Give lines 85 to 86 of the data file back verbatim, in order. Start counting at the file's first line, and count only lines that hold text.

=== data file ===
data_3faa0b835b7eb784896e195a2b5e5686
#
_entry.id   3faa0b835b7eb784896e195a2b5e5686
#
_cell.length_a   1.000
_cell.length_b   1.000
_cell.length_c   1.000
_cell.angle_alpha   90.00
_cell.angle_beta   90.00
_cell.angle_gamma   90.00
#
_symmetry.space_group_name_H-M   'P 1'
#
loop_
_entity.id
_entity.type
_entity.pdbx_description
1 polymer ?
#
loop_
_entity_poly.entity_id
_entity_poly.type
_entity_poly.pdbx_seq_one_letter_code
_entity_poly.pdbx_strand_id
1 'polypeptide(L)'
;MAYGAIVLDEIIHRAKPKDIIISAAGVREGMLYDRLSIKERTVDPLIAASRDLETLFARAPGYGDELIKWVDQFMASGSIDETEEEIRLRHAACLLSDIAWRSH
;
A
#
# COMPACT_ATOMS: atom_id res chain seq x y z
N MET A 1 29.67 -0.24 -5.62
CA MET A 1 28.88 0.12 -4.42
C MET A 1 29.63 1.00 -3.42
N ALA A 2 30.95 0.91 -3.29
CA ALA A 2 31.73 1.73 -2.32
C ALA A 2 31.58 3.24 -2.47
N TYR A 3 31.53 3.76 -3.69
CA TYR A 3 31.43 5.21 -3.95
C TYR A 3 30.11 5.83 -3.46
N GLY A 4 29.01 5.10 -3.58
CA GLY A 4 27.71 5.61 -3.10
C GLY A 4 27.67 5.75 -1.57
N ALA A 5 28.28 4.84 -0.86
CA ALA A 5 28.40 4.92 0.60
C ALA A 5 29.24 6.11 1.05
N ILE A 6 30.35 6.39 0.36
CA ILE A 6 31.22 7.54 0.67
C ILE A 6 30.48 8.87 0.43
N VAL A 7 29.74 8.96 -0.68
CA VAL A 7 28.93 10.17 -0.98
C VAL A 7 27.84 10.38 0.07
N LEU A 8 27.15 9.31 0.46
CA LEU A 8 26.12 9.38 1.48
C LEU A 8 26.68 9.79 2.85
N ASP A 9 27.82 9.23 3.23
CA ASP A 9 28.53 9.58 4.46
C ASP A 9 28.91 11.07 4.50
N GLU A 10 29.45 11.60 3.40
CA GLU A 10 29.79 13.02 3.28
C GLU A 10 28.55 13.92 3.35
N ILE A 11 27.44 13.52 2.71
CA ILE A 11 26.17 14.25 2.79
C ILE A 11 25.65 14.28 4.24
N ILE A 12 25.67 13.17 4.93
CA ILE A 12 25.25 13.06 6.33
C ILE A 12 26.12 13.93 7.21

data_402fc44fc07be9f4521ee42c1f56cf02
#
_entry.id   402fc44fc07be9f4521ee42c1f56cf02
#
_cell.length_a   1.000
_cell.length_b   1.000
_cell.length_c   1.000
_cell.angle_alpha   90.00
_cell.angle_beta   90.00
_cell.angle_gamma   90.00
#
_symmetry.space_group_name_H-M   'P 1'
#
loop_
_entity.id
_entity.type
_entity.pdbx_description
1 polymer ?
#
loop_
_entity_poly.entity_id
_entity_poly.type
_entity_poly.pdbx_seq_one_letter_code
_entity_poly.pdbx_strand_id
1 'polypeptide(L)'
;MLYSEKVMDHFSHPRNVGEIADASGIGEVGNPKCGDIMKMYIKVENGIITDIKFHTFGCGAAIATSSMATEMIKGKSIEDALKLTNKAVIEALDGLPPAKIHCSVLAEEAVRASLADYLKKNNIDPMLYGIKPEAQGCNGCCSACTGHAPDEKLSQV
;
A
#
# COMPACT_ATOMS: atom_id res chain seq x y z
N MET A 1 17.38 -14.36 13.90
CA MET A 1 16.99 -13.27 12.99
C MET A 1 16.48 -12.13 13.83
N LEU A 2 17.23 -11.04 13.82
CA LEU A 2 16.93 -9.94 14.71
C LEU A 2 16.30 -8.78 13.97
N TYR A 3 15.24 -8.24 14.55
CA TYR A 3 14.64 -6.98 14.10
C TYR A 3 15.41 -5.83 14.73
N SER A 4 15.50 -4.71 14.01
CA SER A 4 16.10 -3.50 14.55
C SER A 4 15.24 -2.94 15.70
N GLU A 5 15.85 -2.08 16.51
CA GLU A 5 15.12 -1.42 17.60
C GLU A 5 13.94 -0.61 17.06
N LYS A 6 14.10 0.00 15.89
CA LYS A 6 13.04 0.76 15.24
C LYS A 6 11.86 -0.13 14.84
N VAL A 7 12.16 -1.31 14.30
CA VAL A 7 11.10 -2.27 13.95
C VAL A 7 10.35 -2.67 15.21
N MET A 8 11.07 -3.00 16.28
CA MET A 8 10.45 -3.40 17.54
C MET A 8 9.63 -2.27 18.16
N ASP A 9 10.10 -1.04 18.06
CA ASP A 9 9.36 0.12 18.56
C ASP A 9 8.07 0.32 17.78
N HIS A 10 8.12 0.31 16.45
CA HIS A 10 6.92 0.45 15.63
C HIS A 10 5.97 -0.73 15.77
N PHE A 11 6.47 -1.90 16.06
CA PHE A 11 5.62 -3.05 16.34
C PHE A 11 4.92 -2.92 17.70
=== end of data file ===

#
loop_